Migrants on rescue ship get Spanish lifeline
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Hundreds of migrants stranded for days on an aid ship in the Mediterranean because Italy and Malta refused to take them in were being transferred to other boats Tuesday ahead of their journey to Spain.

Hundreds of migrants stranded for days on an aid ship in the Mediterranean because Italy and Malta refused to take them in were being transferred to other boats Tuesday ahead of their journey to Spain.

Rescuers warned of deteriorating weather conditions facing the 629 people — including pregnant women and scores of children — who have been crammed on the Aquarius vessel since being plucked from the sea off the Libyan coast at the weekend.

With food and drink running short, their plight could last another three or four more days before they are finally able to land in Spain, according to the French charity SOS Mediterranee which operates the ship.

Spain stepped in to help after Italy — which has been on the front line of the migration crisis in Europe —  and Malta refused to allow the Aquarius to land despite strong pressure from the international community.

Italy’s stance has triggered a war of words with its European allies, with France in particular accusing it of being “irresponsible.”

SOS said over half those on board would be transferred to two official Italian vessels before all three boats make the 1,500 kilometer journey to the Spanish port of Valencia from the Aquarius’s current position between Sicily and Malta.

Doctors from another French charity, MSF (Doctors without Borders), are helping treat the migrants, who include seven pregnant women, 11 young children and 123 unaccompanied minors. Many of them are from Africa.

Spain’s new Prime Minister Pedro Sanchez had offered the boat safe harbor, saying there was a moral “obligation to help to avoid a humanitarian catastrophe.”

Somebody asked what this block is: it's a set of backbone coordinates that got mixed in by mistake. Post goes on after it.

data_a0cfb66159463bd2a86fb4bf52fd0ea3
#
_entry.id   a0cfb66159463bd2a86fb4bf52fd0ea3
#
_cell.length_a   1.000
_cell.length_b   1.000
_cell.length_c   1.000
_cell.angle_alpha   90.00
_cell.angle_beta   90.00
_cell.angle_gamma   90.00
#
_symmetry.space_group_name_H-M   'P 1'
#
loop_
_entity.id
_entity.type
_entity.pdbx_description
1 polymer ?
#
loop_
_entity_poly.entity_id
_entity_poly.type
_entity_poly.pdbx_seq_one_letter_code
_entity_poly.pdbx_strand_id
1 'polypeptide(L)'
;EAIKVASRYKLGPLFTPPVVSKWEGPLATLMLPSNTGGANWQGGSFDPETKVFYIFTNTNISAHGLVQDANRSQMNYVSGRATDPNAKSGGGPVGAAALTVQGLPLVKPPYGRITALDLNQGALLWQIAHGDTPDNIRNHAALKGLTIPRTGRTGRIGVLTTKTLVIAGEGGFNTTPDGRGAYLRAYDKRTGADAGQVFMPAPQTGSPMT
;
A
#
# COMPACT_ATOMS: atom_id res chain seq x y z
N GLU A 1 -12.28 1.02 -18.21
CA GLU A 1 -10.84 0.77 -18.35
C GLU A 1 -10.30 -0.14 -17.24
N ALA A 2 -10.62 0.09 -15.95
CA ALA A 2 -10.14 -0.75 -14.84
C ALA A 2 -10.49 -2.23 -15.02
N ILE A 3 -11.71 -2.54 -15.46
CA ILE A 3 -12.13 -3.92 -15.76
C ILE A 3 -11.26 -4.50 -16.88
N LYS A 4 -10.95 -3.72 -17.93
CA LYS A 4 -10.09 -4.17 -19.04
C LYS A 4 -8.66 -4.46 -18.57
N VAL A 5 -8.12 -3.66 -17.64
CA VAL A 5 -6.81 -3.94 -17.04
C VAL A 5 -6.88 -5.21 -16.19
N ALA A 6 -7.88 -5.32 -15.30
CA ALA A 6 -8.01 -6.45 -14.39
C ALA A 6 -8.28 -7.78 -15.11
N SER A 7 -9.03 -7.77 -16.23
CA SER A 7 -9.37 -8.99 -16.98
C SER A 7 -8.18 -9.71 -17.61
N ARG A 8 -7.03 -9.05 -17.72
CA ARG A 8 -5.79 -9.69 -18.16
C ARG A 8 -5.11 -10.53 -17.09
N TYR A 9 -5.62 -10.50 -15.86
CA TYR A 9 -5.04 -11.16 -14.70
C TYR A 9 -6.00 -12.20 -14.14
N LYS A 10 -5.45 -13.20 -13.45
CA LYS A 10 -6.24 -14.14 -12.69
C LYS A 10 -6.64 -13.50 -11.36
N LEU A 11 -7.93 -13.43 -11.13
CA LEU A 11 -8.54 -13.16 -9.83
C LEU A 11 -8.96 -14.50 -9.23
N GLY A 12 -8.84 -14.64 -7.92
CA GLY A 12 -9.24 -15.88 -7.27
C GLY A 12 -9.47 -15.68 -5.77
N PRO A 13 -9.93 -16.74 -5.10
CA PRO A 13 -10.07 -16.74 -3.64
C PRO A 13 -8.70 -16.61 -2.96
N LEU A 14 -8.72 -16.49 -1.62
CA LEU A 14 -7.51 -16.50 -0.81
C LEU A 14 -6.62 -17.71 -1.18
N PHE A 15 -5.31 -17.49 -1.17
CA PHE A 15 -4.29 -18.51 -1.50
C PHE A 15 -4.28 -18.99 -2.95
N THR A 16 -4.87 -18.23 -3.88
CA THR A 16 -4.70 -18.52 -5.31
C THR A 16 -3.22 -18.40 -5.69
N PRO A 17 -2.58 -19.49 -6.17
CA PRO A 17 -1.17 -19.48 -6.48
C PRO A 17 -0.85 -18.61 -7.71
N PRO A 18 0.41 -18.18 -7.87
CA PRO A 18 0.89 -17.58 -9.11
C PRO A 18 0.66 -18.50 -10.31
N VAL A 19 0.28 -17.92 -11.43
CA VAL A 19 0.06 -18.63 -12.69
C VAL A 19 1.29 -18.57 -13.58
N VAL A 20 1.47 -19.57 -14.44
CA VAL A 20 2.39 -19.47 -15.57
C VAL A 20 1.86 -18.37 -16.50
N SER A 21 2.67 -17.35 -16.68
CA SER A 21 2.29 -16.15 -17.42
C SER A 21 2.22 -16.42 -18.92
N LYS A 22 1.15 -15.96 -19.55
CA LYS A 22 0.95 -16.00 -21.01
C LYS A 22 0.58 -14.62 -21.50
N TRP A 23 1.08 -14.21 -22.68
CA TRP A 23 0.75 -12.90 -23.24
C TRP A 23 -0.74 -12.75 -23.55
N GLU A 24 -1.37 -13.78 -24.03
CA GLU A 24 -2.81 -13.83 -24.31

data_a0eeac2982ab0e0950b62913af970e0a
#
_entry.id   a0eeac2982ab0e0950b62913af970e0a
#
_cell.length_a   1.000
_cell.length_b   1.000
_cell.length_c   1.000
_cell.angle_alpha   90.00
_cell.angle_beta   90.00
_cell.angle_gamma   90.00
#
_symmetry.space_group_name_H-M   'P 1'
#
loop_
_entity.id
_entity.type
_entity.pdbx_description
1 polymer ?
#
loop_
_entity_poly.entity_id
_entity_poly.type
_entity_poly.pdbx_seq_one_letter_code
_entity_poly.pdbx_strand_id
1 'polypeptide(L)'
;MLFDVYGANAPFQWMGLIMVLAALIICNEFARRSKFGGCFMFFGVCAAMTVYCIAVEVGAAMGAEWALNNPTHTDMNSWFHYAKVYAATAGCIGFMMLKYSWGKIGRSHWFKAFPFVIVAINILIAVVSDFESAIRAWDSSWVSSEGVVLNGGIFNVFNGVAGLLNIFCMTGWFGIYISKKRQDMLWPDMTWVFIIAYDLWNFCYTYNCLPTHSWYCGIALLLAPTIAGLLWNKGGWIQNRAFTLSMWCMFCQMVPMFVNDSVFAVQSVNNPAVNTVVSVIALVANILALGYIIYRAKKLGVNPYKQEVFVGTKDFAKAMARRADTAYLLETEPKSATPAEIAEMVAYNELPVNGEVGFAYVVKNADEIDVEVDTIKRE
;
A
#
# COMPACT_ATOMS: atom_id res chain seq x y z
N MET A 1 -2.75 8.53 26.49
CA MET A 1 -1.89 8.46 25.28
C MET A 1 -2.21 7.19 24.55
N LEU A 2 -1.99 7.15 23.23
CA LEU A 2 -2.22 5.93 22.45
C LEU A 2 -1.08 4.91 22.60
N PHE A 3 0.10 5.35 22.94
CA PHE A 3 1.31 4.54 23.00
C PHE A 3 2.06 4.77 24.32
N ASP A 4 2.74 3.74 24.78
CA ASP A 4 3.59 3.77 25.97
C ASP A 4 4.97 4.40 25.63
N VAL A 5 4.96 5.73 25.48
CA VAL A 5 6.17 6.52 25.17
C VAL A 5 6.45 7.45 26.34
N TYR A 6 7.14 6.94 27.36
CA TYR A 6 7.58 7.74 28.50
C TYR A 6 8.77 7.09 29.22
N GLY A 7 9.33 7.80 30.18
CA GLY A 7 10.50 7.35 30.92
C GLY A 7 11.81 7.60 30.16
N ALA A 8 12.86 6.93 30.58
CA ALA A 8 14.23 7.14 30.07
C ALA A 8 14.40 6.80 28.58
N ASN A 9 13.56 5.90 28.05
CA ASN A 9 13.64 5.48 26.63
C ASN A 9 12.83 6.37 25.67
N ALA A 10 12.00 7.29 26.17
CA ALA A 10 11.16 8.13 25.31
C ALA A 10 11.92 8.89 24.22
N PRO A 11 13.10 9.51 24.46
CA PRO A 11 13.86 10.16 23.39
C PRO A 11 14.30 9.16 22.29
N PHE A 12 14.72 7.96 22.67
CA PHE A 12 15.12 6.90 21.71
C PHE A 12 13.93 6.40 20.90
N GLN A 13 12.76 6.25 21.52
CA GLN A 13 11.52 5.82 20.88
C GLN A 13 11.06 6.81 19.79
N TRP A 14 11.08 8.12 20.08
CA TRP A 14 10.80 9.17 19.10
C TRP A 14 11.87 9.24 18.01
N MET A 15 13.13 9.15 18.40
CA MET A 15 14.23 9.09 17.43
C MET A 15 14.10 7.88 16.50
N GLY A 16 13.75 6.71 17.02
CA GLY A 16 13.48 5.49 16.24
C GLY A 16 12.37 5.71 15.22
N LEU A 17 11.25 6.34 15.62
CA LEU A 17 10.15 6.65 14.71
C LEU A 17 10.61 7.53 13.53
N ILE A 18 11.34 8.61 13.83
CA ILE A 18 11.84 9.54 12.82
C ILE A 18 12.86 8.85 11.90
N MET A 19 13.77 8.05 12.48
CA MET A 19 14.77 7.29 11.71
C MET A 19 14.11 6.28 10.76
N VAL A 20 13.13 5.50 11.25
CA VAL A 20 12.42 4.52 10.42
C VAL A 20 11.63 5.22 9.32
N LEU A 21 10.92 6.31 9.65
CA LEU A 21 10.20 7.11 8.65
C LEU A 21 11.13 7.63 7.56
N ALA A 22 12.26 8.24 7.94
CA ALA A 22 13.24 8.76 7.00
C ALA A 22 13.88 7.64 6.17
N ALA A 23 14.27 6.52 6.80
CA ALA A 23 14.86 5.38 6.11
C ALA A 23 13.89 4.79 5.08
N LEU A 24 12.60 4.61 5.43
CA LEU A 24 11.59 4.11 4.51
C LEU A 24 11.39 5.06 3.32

Anelize Borges, a Euronews correspondent on the Aquarius, told AFP that weather forecasts were predicting waves as high as two meters (seven feet).

“Even if the conditions are OK, and we go only with 100 people aboard it could take three, three-and-a-half days to get to Spain,” Borges added.

That would mean the migrants will have been at sea for almost a week by the time they arrive in Valencia.

Borges said they had been at sea for 20-30 hours before being rescued, and nerves were fraught.

“Yesterday they told the people on board that there could be a possibility that we would not be going to Italy but that we didn’t know yet where we were going to go and obviously people got terrified,” she said.

“A man threatened to throw himself off the boat, saying he didn’t want to go back to Libya, for some people the prosect of going back was really really scary.”

Italian Interior Minister Matteo Salvini said he would go to Libya — the launchpad for many migrants and refugees fleeing war and poverty in Africa and the Middle East — by the end of the month.

“This situation needs to be resolved on the African continent,” said Salvini, whose new populist government has vowed a tougher stance on immigration.

He wants to cut the number of arrivals to Italy — something already achieved by his predecessor thanks to a deal struck with Libyan authorities — while accelerating the expulsion of “illegals.”